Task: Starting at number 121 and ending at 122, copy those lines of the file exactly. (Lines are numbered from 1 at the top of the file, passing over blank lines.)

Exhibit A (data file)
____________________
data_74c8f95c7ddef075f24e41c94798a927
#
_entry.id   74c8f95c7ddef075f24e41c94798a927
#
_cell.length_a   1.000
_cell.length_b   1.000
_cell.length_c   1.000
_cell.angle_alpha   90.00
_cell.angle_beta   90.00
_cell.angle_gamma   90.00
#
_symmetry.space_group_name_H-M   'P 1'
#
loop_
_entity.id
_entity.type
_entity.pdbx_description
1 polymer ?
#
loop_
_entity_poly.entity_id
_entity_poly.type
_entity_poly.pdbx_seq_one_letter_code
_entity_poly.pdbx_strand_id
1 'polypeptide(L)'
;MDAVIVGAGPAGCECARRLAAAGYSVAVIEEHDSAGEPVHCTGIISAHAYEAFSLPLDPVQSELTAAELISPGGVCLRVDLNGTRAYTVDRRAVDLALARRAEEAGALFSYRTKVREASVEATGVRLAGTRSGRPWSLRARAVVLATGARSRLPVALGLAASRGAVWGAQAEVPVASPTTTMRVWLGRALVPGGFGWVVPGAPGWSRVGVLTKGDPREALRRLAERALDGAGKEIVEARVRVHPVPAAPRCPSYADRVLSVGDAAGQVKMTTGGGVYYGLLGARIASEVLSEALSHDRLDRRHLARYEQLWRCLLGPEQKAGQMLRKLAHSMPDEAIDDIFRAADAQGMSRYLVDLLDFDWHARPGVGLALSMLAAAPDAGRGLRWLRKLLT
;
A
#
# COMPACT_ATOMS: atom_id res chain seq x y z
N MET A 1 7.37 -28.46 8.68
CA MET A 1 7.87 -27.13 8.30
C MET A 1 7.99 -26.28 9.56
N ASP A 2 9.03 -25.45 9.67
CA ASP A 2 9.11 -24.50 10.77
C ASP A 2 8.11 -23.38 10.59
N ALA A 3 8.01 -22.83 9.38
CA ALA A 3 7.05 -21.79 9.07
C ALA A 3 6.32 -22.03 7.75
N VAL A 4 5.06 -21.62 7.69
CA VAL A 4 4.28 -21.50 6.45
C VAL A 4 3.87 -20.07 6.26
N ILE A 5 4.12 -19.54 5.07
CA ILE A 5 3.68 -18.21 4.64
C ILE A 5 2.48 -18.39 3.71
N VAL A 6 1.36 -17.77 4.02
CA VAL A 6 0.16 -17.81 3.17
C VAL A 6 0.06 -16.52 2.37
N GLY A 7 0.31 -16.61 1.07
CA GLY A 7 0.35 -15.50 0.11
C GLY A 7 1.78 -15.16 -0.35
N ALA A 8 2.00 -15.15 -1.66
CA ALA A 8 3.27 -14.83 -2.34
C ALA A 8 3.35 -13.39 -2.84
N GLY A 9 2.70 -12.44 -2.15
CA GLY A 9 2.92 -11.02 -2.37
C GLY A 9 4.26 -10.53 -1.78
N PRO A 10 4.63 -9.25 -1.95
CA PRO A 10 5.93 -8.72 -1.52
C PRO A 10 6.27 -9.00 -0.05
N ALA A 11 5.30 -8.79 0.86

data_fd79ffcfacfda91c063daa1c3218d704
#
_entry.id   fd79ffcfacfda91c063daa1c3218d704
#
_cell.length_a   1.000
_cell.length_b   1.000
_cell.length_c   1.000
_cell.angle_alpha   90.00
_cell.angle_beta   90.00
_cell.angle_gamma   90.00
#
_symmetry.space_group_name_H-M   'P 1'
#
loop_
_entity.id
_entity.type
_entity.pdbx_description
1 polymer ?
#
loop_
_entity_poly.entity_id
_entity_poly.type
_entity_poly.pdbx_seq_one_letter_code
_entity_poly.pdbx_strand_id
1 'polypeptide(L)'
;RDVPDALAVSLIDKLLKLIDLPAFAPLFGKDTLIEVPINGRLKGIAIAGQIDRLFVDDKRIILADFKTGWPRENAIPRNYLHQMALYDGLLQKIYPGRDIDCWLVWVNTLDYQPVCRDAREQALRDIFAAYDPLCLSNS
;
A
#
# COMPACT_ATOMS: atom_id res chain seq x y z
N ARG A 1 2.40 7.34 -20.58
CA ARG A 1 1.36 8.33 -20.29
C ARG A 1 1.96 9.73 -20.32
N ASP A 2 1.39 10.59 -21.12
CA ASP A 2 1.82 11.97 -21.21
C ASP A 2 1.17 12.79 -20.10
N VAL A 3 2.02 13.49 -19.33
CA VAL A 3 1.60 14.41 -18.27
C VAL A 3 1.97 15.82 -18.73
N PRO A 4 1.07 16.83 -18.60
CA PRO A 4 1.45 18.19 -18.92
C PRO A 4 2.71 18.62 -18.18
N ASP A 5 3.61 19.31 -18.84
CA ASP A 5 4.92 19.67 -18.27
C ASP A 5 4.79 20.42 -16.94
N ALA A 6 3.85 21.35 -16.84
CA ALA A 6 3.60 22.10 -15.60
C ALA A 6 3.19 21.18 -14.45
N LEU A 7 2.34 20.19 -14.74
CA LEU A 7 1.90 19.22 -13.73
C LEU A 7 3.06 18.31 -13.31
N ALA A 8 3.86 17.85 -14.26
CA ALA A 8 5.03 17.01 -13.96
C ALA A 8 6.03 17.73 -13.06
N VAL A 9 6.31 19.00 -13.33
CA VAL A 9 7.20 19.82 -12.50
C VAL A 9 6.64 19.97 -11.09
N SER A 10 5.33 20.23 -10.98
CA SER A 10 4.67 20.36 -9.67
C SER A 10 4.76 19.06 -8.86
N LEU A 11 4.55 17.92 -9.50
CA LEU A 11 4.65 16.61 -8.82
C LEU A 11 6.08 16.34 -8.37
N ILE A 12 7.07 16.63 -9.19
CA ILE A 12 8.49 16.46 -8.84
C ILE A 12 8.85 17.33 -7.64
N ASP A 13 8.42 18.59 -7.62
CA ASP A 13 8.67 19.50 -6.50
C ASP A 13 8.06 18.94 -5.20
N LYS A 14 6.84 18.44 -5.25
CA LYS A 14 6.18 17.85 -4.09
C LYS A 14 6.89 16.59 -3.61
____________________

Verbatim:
C SER A 10 4.76 19.06 -8.86
N LEU A 11 4.55 17.92 -9.50